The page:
points in Mexico), but they will not be able to engage in 
transportation between points in the United States.

    1. The first phase of NAFTA granted access to Mexican charter 
and tour bus operators to provide international transportation 
service between Mexico and all points in the United States;3

    \3\In Passenger Operations By Mexican Carriers--NAFTA, 9 
I.C.C.2d 1258 (1993), we crafted a special authorization for 
international charter and tour bus service.

    2. Three years after signature (December 17, 1995), NAFTA 
provides for access by Mexican motor property carriers into United 
States border States, and establishment of 

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companies to distribute international cargo within the United 

    \4\Because December 17, 1995 falls on a Sunday, we will begin 
processing applications on Monday, December 18, 1995.

    3. Three years after entry into force (January 1, 1997), NAFTA 
provides for access by Mexican regular-route passenger carriers to 
perform international service to all points in the United States;
    4. Six years after entry into force, NAFTA provides for access 
for cross-border operations by Mexican motor property carriers to 
all points in the United States; and
    5. Seven years after entry into force, NAFTA provides for bus 
services by Mexican carriers between points in the United States.

    Pursuant to 49 U.S.C. 10922(m)(2)(A), the President notified 
Congress, on November 4, 1993, in a Statement of Administrative Action 
to Implement NAFTA, of his intention to modify the moratorium in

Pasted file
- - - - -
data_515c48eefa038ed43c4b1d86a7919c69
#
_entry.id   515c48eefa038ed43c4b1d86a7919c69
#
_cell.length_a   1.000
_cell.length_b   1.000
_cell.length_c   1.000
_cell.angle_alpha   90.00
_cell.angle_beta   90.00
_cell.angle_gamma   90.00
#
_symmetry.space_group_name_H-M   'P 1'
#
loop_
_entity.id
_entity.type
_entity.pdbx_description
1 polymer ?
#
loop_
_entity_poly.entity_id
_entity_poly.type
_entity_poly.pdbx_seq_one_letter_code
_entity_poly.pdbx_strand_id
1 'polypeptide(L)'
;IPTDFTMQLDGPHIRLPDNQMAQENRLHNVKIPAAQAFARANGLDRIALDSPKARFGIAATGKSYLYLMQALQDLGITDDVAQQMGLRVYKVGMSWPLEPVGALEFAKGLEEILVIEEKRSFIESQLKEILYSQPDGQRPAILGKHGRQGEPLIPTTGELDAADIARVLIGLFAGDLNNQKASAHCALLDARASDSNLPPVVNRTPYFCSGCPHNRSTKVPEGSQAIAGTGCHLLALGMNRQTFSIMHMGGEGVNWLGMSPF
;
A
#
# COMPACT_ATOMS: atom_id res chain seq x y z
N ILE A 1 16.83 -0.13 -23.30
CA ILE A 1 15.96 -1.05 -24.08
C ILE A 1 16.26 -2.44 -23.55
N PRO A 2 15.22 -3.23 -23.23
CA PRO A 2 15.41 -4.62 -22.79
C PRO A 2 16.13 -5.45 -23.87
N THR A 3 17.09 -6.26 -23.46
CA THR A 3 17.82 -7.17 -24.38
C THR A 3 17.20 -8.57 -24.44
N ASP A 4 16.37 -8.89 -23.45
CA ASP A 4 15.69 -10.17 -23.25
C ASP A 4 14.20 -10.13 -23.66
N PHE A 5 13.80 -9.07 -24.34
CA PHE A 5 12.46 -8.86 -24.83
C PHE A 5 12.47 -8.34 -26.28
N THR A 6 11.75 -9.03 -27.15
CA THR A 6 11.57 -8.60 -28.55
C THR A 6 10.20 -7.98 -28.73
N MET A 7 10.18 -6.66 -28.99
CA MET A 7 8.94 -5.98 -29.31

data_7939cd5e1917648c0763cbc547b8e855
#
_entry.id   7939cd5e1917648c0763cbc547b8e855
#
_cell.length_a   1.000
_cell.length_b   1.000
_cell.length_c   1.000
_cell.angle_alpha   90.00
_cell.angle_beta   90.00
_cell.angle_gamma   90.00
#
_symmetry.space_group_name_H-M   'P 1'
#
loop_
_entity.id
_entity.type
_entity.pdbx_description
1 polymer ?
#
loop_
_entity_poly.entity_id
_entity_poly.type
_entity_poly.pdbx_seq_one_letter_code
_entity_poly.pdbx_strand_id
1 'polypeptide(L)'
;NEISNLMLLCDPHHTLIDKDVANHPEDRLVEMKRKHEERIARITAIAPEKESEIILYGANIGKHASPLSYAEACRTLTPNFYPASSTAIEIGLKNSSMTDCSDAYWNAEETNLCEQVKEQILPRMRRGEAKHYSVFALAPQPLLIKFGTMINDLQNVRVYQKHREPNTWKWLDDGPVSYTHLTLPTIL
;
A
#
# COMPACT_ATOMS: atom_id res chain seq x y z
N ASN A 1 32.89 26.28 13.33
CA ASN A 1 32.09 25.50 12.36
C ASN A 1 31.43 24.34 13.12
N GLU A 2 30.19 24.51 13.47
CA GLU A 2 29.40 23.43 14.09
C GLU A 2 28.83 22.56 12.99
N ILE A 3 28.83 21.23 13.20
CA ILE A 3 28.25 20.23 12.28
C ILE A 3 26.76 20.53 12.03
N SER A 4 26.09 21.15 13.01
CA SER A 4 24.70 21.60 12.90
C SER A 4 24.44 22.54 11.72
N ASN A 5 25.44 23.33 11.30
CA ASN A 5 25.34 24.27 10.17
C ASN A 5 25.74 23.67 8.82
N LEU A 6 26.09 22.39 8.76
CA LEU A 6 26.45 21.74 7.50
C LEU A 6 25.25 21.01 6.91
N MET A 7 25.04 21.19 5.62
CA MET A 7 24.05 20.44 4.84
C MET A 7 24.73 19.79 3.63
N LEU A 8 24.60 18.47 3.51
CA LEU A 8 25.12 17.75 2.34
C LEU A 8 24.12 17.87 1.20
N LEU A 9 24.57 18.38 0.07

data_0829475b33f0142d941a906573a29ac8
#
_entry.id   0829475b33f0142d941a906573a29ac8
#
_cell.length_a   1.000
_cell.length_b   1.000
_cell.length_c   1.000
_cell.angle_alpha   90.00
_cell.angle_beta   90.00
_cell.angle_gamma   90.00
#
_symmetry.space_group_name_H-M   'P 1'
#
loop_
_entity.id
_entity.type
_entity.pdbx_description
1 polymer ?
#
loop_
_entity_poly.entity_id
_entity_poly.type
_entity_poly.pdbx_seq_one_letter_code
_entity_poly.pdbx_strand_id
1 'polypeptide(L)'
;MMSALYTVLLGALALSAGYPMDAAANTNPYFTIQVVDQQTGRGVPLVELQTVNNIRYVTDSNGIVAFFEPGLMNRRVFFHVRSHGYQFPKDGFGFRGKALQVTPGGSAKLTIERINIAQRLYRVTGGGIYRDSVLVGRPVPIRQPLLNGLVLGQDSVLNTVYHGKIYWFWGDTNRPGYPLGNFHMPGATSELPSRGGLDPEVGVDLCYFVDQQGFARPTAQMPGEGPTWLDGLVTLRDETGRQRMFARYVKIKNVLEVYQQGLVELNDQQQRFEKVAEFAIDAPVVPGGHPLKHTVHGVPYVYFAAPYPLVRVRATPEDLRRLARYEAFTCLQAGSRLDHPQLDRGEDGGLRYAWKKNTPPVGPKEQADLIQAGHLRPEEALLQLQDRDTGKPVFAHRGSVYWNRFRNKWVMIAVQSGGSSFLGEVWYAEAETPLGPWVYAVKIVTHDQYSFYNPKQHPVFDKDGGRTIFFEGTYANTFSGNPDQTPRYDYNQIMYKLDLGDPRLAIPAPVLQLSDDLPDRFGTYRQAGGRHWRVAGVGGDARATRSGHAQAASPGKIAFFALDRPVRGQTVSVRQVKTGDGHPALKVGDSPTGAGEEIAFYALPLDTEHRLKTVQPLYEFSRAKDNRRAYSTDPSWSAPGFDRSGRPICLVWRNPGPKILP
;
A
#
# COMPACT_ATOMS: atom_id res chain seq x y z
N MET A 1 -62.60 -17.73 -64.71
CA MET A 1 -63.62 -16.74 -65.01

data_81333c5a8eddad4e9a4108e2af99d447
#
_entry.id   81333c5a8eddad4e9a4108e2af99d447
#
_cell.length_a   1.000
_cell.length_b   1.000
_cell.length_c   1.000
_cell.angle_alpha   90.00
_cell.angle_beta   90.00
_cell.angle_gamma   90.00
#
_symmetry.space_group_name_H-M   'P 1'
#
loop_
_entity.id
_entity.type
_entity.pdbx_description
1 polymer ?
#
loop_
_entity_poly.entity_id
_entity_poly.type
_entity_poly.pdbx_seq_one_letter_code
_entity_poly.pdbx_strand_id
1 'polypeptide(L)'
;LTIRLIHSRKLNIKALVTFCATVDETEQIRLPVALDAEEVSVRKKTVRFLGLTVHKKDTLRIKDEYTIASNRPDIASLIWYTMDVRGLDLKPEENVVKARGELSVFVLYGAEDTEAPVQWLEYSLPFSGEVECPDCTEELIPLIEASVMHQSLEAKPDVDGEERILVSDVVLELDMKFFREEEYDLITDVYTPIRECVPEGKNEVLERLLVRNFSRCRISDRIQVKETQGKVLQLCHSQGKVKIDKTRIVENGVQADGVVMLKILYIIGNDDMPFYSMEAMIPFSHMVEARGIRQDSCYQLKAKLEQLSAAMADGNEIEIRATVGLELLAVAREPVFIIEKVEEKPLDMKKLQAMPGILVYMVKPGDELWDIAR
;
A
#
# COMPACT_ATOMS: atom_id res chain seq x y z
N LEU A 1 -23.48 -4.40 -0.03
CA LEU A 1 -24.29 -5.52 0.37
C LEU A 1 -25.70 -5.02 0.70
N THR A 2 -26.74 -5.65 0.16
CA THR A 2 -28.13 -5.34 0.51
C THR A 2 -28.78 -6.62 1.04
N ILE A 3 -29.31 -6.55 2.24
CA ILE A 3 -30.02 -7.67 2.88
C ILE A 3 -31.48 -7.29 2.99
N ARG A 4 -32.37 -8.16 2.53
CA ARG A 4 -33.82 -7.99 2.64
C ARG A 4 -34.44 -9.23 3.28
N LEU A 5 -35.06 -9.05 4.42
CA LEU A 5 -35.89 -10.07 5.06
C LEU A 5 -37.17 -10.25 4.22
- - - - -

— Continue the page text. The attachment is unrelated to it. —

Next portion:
conformity with the entry phases of NAFTA. We are thus instituting a 
rulemaking proceeding, in anticipation of the President's specific 
modification of the moratorium, to implement phase 2 of NAFTA, which 
governs international cargo transportation between the U.S.-Mexico 
international boundary and points in the four U.S. border States, as 
well as the distribution and transportation of international cargo by a 
Mexican-owned or controlled company based in the United States.
    We will require operating certificates for private as well as for 
for-hire Mexican carriers of property (including exempt 
commodities),5 because the current moratorium on grants of 
authority to Mexican carriers clearly includes Mexican private carriers 
and carriers of exempt commodities. Indeed, the phase 2 NAFTA entry 
provisions, which contemplate a partial lifting of the moratorium, 
define ``truck services'' as including for-hire, private, or exempt 
services. North American Free Trade Agreement, January 1, 1994, Annex 
I--United States (1-U-19); see also North American Free Trade Agreement 
Implementation Act (Dec. 8, 1993), Pub. L. No. 103-182, 107 Stat. 2057, 
190 U.S.C.S. 3301 (1993).

    \5\These certificates may be obtained through the filing of an 
``OP-1MX Application form'' for Mexican carriers.

    Because NAFTA is designed to provide simultaneous access to each 
country's border States for international shipments and to allow the 
establishment of carriers to carry international cargo, reciprocal 
treatment in practice must be achieved. Accordingly, to guard against a 
failure to adhere to the NAFTA principles of reciprocal access for U.S. 
carriers in Mexico, the Commission will issue conditional grants of 
authority to Mexican applicants (common carriers, contract carriers, 
private carriers, household goods carriers, and companies established 
to distribute international cargo within the United States). The 
certificates that we issue to Mexican motor carriers will usually be 
framed to authorize service:

    Over irregular routes, in foreign commerce, transporting general 
and exempt commodities (with the usual exceptions), between ports of 
entry on the international boundary between the U.S. and Mexico, on 
the one hand, and on the other, points in California, Arizona, New 
Mexico, and Texas.
    Condition: The duration of this grant is subject to the 
condition that U.S. carriers obtain reciprocal access in Mexico. 
This certificate will terminate 30 days after service of a 
Commission decision finding that reciprocal access has not been 
granted by Mexico.

    The Commission, on its own motion or on petition by interested